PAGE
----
BY Advocate Contributors
February 08 2010 10:00 AM ET
Even the paparazzi seem to buy into their love story, mostly leaving the two alone. “To think that a married gay couple is considered boring and normal is fantastic,” she says. “Happiness is a choice too. It’s a choice to live in a state of gratitude and to fix what makes you unhappy. Being honest with who you are, being able to go out into the world and show people that you can be successful and be happy and be in a good marriage—it’s important.”
Mostly, they have so far avoided letting their notoriety get the better of them by communicating with each other. “I tell her all my insecurities, all of my worries, and within a few minutes I feel better,” De Rossi says. “She’s just so helpful to me. I think I help her too. I keep her focused on what’s important and what the big picture is. I think that’s what a good couple does for each other.”
Unlike with most other couples, we get to eavesdrop. There are harmless, jokey anecdotes in DeGeneres’s talk-show monologues about how tall De Rossi is, how she sleeps through their cats’ nighttime shenanigans, her mocking retorts every time DeGeneres does something stupid. It’s the daily, easily dismissed fragments of a couple’s life together, significant only because they’re broadcast to a huge cross section of America. De Rossi plans to attend as many American Idol tapings as possible—DeGeneres is now a judge—upping the chances that the show’s enormous audience may also be exposed to DeGeneres’s marital comedy routine.
Despite busy work schedules, they have carved out a surprisingly quiet, domestic life. They spend most weekends on a farm just outside Los Angeles, reading—De Rossi loves Jonathan Safran Foer and Sylvia Plath—gardening, and avoiding the phone.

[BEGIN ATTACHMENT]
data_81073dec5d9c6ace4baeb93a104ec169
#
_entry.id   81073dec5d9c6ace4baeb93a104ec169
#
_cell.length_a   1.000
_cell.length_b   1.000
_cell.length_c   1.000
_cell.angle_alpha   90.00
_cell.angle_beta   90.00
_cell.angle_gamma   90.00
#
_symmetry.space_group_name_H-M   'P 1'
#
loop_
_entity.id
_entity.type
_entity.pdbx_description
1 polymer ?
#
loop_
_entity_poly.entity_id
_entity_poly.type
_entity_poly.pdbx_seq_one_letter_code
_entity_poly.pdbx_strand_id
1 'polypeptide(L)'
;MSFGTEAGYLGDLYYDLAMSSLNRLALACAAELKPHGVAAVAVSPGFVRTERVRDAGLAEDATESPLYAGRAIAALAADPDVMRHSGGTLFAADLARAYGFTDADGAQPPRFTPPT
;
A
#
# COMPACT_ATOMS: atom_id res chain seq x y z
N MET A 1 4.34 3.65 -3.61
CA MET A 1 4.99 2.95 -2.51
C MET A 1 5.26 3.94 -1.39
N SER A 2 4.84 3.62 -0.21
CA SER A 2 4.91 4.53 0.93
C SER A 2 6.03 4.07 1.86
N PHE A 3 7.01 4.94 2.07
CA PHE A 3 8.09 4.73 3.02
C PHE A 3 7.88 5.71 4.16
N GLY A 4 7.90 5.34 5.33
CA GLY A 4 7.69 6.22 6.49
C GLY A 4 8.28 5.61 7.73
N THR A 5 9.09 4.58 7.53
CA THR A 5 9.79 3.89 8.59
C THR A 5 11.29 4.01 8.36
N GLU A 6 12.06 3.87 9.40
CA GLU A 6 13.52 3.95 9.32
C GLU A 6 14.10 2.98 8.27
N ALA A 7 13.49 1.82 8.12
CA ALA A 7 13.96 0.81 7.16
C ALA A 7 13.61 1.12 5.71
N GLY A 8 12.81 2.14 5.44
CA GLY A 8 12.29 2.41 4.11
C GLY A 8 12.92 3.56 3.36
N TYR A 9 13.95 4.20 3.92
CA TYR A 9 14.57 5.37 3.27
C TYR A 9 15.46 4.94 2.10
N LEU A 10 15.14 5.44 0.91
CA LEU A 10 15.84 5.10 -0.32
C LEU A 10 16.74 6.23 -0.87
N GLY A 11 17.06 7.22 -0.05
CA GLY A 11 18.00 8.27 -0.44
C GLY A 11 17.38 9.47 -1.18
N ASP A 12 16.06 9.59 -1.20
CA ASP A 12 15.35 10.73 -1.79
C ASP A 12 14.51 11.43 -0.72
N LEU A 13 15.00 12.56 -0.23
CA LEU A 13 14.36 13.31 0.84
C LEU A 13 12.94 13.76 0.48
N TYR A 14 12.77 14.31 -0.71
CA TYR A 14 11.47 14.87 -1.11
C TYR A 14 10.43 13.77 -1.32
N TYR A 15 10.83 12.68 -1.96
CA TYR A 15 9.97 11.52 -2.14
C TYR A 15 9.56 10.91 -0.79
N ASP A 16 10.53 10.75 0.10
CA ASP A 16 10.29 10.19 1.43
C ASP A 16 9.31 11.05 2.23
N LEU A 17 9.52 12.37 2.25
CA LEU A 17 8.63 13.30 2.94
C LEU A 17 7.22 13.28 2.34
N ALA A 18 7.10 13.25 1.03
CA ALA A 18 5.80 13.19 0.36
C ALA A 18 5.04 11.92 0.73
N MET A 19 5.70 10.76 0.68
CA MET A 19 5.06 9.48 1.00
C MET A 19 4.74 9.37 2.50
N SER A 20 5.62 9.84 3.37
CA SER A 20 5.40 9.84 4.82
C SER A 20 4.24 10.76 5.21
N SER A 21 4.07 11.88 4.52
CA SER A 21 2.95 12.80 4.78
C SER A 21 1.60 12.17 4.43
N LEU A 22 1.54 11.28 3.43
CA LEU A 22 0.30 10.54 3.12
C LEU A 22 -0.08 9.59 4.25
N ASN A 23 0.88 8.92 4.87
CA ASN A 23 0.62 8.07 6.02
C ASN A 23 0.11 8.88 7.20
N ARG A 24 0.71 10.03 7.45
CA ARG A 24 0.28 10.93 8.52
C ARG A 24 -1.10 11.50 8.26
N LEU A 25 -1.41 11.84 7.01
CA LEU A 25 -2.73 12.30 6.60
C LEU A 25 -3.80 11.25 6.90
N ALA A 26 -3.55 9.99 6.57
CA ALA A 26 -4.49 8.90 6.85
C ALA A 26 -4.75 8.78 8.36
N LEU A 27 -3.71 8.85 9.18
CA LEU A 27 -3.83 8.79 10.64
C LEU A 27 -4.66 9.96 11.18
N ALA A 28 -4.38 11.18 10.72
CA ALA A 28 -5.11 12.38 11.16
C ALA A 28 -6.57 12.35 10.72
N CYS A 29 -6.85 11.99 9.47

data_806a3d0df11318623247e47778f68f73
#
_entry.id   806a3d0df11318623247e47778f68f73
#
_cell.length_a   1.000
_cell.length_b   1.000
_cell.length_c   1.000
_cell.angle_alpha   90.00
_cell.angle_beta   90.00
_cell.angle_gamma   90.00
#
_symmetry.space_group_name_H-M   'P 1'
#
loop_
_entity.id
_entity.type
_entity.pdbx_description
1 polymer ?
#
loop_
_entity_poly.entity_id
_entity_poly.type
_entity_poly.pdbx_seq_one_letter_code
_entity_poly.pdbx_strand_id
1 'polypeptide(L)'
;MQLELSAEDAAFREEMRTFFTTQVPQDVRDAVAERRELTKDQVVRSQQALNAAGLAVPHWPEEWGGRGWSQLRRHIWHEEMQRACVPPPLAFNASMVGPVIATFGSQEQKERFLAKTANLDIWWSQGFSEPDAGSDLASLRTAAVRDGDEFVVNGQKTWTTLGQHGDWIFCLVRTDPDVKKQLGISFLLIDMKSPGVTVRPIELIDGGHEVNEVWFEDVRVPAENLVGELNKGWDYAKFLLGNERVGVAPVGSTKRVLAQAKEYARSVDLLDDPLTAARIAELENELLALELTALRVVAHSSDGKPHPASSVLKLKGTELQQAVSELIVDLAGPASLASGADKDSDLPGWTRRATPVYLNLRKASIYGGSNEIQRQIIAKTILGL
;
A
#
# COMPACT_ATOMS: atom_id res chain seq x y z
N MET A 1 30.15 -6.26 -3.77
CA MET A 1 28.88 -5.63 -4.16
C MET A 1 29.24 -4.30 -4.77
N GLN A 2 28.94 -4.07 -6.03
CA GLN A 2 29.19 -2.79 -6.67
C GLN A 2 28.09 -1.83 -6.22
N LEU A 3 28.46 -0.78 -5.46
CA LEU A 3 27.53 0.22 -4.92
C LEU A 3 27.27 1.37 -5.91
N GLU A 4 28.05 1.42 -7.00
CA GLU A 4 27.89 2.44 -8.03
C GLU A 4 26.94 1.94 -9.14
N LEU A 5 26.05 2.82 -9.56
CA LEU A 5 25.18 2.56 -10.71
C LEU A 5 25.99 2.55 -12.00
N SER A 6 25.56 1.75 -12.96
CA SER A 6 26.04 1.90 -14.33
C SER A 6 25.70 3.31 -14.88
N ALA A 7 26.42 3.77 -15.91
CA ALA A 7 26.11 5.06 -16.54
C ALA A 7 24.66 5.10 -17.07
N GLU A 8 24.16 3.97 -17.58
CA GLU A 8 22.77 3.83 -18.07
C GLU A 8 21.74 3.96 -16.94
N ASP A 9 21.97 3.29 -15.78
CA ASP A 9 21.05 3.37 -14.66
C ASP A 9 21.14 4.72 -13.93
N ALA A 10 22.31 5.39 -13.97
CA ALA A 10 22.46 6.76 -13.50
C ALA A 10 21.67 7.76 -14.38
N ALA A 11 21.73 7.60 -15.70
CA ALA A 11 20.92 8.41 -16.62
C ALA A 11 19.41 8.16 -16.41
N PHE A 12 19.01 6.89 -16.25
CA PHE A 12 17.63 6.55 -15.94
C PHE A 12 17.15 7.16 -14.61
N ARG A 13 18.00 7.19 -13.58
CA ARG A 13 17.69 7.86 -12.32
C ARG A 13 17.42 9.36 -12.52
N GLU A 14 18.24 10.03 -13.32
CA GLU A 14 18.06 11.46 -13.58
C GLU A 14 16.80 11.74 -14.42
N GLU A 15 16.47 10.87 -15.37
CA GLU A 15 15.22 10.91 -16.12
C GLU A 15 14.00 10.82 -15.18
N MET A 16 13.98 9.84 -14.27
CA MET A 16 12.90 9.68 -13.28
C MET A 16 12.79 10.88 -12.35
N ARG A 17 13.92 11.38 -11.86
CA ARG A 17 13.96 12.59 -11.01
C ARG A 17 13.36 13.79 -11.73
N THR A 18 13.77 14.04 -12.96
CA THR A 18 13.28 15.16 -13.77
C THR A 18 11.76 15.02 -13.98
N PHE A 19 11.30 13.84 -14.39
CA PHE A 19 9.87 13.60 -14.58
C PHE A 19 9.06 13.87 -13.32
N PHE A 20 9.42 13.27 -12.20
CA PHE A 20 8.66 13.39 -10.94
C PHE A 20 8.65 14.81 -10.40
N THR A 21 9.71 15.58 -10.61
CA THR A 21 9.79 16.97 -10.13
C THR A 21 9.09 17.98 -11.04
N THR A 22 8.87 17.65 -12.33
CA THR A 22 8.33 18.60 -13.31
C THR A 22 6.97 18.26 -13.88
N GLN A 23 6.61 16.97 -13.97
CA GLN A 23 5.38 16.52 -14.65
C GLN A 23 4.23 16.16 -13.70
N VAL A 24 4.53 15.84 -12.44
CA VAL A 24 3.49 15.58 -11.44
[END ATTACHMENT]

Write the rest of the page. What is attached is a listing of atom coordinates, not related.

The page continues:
Both are now vegans, which is a challenge only in that both take the commitment seriously but neither is a particularly good cook. At home in Los Angeles they have a chef, but they try to fend for themselves at the farm.
“I can’t claim to enjoy cooking or be good at it in any way,” De Rossi says. “I usually do the same dish every weekend.” What dish? “Pasta,” she says, again rolling her eyes. But then she zooms in on the real reasons behind their decision: “The more you learn, the harder it is to go back to the way you used to eat—blindly, without knowing what you are putting in your body or how animals are treated.”
As if all that talking still isn’t enough to make up for the years she played a stranger called “Portia de Rossi,” she’s written a book. “I’m writing a book,” she corrects, with a grimace. “It’ll be published in the fall, so…I have to be done with it before then.”
This is the first time she’s talked to a reporter about it. “I wanted to see what kind of book I was writing,” she says. “It will deal with all the secrets that nearly killed me.” Approached by an agent at William Morris to write about eating disorders, De Rossi wasn’t sure she could do it. Nevertheless, she’s writing it from a firsthand perspective without the typical celebrity-assist ghostwriter. “Nobody can really get inside the anorexic’s mind like the anorexic,” she says, referring to her own battles with an eating disorder.
“My mother thought I would be a writer. When I started writing little notes to Ellen, she said, ‘You should be a writer.’ Which is very encouraging and very sweet.” She jotted down a half-dozen anecdotes that her agents shopped around to publishers; within three weeks she had a deal, if not much more idea what she wanted to write.
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